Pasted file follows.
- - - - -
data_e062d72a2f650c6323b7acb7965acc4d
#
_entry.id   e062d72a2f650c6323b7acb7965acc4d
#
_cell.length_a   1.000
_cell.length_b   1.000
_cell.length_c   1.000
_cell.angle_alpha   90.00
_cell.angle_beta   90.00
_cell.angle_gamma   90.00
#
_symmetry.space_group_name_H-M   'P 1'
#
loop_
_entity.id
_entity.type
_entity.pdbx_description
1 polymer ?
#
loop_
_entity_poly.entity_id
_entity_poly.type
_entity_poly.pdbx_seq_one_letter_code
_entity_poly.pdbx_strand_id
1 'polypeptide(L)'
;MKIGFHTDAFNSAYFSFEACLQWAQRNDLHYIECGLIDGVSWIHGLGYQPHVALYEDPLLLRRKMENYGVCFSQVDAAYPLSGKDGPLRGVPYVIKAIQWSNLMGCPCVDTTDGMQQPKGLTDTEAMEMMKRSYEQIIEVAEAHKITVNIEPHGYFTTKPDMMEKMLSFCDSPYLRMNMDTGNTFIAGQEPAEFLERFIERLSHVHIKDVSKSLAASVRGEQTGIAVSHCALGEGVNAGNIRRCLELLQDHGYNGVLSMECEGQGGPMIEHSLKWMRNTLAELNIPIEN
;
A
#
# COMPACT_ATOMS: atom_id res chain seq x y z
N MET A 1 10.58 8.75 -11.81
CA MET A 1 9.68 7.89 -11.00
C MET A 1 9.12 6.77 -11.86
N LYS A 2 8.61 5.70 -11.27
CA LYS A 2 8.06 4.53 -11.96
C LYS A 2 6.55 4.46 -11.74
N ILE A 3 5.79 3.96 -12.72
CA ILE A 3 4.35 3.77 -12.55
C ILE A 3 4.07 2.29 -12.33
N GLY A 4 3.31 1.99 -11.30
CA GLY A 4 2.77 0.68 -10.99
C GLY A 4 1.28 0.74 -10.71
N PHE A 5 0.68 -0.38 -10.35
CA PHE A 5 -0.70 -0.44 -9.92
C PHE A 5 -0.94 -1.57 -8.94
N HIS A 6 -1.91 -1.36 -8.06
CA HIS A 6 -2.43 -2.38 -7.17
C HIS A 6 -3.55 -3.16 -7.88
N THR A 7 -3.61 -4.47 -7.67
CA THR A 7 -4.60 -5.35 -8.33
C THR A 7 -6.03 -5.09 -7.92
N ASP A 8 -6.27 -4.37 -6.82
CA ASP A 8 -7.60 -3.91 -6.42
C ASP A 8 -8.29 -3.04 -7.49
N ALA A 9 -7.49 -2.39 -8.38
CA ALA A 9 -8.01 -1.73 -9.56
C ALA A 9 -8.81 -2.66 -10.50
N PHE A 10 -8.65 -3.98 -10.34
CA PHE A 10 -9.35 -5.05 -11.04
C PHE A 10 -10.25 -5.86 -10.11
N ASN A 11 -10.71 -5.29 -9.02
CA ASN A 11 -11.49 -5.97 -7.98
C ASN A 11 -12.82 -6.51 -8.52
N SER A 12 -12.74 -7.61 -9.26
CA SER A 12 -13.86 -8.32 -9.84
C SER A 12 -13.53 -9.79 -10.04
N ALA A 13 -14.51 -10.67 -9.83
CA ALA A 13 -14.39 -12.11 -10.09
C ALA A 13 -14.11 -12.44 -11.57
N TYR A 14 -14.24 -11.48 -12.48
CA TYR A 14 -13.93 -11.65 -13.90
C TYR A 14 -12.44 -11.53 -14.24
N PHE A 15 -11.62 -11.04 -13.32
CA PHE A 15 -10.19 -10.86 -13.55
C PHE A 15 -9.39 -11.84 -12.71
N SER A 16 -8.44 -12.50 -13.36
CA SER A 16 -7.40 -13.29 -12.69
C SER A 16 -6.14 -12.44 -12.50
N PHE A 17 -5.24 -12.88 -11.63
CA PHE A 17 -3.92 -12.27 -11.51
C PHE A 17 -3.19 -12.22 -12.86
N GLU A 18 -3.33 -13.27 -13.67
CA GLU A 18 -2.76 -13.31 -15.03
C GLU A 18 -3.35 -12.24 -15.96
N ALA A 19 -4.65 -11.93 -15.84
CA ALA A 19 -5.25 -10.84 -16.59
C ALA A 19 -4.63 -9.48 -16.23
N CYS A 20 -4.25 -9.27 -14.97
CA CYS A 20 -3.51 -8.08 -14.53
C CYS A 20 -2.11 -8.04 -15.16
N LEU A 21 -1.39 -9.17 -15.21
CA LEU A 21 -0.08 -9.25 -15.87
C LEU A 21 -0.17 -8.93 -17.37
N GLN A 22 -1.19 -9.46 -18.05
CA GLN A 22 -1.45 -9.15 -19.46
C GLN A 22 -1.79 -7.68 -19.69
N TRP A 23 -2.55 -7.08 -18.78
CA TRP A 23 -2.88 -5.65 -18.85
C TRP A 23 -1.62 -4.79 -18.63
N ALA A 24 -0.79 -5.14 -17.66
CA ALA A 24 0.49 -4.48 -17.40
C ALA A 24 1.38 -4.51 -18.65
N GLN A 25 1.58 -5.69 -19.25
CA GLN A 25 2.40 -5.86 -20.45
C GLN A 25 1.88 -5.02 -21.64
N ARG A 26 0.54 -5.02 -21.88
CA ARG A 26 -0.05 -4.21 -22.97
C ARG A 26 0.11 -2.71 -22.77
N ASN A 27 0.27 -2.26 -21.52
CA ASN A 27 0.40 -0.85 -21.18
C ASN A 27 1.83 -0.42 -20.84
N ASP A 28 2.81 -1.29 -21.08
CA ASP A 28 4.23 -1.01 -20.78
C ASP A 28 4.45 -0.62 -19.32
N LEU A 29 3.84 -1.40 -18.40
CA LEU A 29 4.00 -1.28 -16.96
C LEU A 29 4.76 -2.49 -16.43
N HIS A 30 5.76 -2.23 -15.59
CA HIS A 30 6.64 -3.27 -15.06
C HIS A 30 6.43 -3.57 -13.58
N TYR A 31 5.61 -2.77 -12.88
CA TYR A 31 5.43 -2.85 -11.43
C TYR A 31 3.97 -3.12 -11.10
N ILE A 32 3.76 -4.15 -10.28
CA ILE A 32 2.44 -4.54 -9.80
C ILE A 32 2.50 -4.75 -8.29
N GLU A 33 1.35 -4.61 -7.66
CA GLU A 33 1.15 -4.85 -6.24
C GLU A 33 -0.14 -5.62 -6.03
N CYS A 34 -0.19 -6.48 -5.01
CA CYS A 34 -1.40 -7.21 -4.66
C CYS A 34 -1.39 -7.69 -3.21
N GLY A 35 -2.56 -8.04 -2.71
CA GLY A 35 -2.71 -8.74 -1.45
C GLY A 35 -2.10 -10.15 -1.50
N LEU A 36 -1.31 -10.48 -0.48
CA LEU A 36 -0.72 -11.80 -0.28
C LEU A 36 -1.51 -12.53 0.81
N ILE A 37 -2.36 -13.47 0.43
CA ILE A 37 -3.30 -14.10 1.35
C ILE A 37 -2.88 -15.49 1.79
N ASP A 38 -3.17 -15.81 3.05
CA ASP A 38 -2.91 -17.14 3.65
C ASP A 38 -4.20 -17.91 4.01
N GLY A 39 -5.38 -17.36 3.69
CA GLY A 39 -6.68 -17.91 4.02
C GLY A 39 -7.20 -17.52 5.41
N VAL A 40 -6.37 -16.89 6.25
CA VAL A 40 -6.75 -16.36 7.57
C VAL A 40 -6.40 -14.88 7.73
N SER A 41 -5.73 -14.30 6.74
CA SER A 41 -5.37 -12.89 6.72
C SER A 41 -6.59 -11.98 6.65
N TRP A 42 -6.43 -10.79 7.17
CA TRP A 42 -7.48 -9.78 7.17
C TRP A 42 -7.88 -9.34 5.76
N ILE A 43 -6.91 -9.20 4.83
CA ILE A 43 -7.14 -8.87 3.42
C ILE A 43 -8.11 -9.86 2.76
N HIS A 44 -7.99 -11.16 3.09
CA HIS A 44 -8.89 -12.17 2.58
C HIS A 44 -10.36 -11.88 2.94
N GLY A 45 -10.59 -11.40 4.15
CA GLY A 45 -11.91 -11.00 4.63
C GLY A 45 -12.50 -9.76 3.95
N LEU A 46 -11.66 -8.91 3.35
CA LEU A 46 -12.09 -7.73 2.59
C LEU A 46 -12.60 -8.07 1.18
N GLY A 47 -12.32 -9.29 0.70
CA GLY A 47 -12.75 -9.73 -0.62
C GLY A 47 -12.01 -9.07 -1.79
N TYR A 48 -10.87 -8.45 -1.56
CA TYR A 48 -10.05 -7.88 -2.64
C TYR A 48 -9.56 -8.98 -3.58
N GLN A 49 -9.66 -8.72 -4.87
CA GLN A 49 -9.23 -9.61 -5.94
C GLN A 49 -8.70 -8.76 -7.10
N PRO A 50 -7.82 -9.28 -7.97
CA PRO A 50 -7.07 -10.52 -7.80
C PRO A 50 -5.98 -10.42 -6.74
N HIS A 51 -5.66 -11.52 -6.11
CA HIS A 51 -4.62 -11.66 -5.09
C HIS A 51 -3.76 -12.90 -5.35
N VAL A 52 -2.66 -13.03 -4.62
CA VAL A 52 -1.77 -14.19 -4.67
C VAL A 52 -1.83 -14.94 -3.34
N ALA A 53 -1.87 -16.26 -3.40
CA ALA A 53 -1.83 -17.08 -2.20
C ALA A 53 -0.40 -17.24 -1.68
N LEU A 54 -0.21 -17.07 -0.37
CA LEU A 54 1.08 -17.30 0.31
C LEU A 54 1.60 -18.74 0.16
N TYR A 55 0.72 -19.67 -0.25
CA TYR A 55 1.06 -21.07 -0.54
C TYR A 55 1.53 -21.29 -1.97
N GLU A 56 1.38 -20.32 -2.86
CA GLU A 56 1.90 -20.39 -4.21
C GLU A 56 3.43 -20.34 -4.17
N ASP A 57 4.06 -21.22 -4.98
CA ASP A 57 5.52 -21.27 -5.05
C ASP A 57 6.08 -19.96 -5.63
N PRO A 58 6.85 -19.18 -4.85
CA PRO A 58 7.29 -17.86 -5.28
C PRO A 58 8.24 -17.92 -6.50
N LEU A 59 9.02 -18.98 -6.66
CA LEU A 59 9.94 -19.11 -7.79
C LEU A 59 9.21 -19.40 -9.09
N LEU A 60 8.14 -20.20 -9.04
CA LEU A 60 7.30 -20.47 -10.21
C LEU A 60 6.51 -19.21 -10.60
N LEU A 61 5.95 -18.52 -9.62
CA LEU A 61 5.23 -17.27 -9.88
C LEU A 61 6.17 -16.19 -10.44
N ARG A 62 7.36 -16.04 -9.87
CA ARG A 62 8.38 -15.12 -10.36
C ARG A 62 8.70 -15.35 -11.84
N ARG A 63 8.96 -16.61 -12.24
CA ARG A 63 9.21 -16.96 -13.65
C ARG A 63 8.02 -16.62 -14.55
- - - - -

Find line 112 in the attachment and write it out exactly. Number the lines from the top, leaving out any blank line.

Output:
N ASP A 28 2.81 -1.29 -21.08